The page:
Gynoecium 2 carpelled. Carpels reduced in number relative to the perianth. The pistil 2 celled. Gynoecium syncarpous; eu-syncarpous; superior. Ovary 2 locular. Gynoecium median. Ovary sessile. Gynoecium stylate. Styles 1; attenuate from the ovary; apical. Stigmas 1; 1 lobed, or 2 lobed; clavate, or capitate. Placentation axile (the placentas not bilobed). Ovules differentiated; (1–)3–50 per locule ((one to) several to many); anatropous, or hemianatropous; unitegmic.
Fruit non-fleshy; dehiscent, or a schizocarp (the carpels becoming more or less free, dehiscing longitudinally to the inside along the septum). Mericarps when deemed schizocarpic, 2; comprising follicles. Fruit if not schizocarpic, a capsule. Capsules denticidal, septicidal, and loculicidal (dehiscing only in the upper half, becoming mitre-shaped). Fruit 1–100 seeded (several to many). Seeds endospermic; wingless (and not flattened). Cotyledons 2. Embryo straight.
Seedling. Germination phanerocotylar.
Physiology, phytochemistry. Not cyanogenic. Alkaloids present (mostly), or absent. Verbascosides not detected. Cornoside not detected. Iridoids detected; Route I type (normal and seco). Saponins/sapogenins present, or absent. Proanthocyanidins absent. Ellagic acid absent. Aluminium accumulation not found.
Special distinguishing feature. Lamina tip not abaxially pouched (i.e., not as in Saccifoliaceae).
Geography, cytology. Paleotropical, Australian, and Antarctic. Temperate (a few), sub-tropical to tropical. Australia, New Caledonia and New Zealand. 2n = 32. Supposed basic chromosome number of family: 8. Ploidy levels recorded: 4.
Taxonomy. Subclass Dicotyledonae; Tenuinucelli. Dahlgrens Superorder Gentianiflorae; Gentianales. Cronquists Subclass Asteridae; Gentianales. APG 3 core angiosperms; core eudicot; Superorder Asteranae; lamiid; Order Gentianales.
Species about 30. Genera 1; only genus, Logania.
General remarks. Leeuwenberg (1980) provided detailed descriptive data for the genera of Loganiaceae sensu lato. Struwe et al. (1994) applied cladistics to a sample comprising that assemblage plus small samples from assorted other tenuinucellate families, and published a classification described by Leeuwenberg (1997) as fraught with pretentious superficiality. In addition to ignoring intra-taxon variation, as exemplified by him, their sparse data (presented encoded in almost unreadable and accident prone form) represent only a very perfunctory contribution towards preparing functional descriptions of new and recircumscribed families. They do not approach the standards which are required for this package, and which are essential for convincing assessments of relationships. The detailed descriptions attempted here require further pursuit of available literature, notably re embryological and anther developmental characters, and various morphological characters of apparent classificatory importance (e.g. flower and gynoecium orientation, directions of anther dehiscence, gynoecium and fruit details), for all the seggregates of the traditional Loganiaceae (cf. Antoniaceae, Buddlejaceae, Gelsemiaceae, Geniostomaceae, Mitreolaceae, Potaliaceae, Spigeliaceae, Strychnaceae). Meanwhile, in terms of the inadequate data compiled for this package, Logania is indeed incompletely separable from Gentianaceae (cf. Struwe et al.), and differs from their Geniostomaceae only in its colporate pollen and wood vessels without vestured pits. It seems to differ from Mitreolaceae (q.v., the other members of Struwe and Alberts Loganiaceae) in the presence of bracteoles, in the consistently imbricate corolla, and in the consistent absence of synstyly.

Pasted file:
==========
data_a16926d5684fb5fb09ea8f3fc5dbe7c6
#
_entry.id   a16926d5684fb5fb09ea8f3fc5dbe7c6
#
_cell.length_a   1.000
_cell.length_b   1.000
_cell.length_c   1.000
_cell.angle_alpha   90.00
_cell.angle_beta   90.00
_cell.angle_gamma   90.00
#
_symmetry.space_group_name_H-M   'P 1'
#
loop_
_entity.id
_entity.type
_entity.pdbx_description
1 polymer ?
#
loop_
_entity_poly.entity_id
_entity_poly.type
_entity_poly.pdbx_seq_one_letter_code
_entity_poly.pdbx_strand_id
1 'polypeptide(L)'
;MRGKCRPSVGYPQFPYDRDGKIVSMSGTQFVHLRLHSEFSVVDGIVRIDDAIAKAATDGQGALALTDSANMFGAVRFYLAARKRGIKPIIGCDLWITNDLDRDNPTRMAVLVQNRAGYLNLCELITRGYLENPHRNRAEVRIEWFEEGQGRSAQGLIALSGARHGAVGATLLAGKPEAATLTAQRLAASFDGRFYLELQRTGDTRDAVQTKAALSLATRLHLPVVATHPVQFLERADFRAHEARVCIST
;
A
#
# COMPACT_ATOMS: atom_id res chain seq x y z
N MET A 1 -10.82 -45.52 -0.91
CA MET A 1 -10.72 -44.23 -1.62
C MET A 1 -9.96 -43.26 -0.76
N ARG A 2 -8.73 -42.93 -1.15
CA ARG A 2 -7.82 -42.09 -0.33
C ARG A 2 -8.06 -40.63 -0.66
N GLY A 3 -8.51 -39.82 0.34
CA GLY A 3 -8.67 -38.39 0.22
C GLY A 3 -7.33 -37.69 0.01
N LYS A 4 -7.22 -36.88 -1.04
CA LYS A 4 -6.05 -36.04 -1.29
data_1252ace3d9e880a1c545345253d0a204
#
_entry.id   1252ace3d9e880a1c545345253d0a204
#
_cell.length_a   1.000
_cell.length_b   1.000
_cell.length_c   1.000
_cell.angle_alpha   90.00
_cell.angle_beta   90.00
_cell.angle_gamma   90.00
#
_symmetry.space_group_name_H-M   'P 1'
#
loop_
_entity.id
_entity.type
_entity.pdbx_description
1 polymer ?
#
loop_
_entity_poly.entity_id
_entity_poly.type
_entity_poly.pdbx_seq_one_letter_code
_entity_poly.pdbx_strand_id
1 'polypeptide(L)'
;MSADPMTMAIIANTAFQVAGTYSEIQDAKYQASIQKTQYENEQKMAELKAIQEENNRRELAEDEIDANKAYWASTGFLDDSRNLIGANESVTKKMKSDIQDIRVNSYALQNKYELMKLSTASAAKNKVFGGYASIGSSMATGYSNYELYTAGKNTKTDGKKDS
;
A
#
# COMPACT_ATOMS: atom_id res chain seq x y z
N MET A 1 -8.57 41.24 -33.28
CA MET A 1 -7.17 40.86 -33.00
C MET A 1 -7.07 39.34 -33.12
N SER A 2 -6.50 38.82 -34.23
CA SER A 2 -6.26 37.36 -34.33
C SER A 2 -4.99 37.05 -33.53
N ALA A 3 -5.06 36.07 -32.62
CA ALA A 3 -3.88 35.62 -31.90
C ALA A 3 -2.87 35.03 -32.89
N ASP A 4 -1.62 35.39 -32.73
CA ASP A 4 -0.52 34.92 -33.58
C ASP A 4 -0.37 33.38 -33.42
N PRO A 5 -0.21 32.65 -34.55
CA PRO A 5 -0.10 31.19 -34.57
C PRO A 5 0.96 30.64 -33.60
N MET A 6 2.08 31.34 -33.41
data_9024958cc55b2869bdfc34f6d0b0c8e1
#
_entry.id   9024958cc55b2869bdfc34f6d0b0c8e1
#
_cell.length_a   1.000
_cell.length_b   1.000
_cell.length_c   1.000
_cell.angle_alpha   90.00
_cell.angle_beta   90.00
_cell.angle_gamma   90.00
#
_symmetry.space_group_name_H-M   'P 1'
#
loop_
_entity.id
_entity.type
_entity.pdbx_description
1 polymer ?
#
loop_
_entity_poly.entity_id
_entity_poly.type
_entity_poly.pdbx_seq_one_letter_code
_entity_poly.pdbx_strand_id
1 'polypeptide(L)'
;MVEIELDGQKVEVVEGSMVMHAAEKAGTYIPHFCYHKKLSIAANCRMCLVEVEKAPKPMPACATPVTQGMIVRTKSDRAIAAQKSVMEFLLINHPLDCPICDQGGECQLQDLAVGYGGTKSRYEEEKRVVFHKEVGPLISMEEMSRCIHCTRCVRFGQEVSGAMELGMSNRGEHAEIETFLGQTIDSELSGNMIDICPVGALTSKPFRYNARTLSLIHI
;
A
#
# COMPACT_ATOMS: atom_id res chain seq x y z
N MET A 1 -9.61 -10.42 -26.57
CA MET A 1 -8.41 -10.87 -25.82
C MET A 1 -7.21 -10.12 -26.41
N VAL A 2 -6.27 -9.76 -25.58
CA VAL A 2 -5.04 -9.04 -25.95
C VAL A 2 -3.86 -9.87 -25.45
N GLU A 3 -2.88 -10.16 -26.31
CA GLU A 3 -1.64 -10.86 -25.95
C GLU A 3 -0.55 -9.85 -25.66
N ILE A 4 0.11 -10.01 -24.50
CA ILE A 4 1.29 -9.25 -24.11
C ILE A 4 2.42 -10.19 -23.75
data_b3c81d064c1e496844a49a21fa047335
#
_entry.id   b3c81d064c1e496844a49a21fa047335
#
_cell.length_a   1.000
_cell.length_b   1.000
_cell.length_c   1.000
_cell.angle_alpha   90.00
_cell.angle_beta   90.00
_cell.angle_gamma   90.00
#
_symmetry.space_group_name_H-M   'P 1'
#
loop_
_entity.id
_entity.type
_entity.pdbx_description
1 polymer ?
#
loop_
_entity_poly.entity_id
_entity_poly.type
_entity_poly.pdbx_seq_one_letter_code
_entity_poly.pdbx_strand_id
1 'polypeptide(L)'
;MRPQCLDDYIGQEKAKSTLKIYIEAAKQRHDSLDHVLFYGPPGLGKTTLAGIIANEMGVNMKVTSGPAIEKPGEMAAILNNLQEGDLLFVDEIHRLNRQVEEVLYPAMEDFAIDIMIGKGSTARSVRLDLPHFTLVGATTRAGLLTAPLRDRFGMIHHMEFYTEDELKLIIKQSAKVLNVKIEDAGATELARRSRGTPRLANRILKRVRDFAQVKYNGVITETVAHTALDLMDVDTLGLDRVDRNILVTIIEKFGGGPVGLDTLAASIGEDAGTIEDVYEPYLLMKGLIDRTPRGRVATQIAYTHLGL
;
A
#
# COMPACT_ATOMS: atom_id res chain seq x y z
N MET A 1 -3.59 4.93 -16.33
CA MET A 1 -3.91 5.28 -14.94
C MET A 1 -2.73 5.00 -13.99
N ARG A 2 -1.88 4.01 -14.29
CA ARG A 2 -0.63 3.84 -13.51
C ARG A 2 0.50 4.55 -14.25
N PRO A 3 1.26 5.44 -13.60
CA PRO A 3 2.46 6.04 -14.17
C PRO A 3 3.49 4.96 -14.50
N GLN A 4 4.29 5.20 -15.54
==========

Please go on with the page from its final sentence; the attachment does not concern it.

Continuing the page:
Illustrations. • Logania campanulata: Hook Ic. Pl. 9 (1852). • Le Maout and Decaisne: Logania. • Logania longifolia: Hutchinson. • Logania vaginalis: photo.
We advise against extracting comparative information from the descriptions. This is much more easily achieved using the DELTA data files or the interactive key, which allows access to the character list, illustrations, full and partial descriptions, diagnostic descriptions, differences and similarities between taxa, lists of taxa exhibiting or lacking specified attributes, distributions of character states within any set of taxa, geographical distribution, genera included in each family, and classifications (Dahlgren; Dahlgren, Clifford, and Yeo; Cronquist; APG). See also Guidelines for using data taken from Web publications.
Cite this publication as: ‘Watson, L., and Dallwitz, M.J. 1992 onwards. The families of flowering plants: descriptions, illustrations, identification, and information retrieval. Version: 24th October 2017. delta-intkey.com/angio’.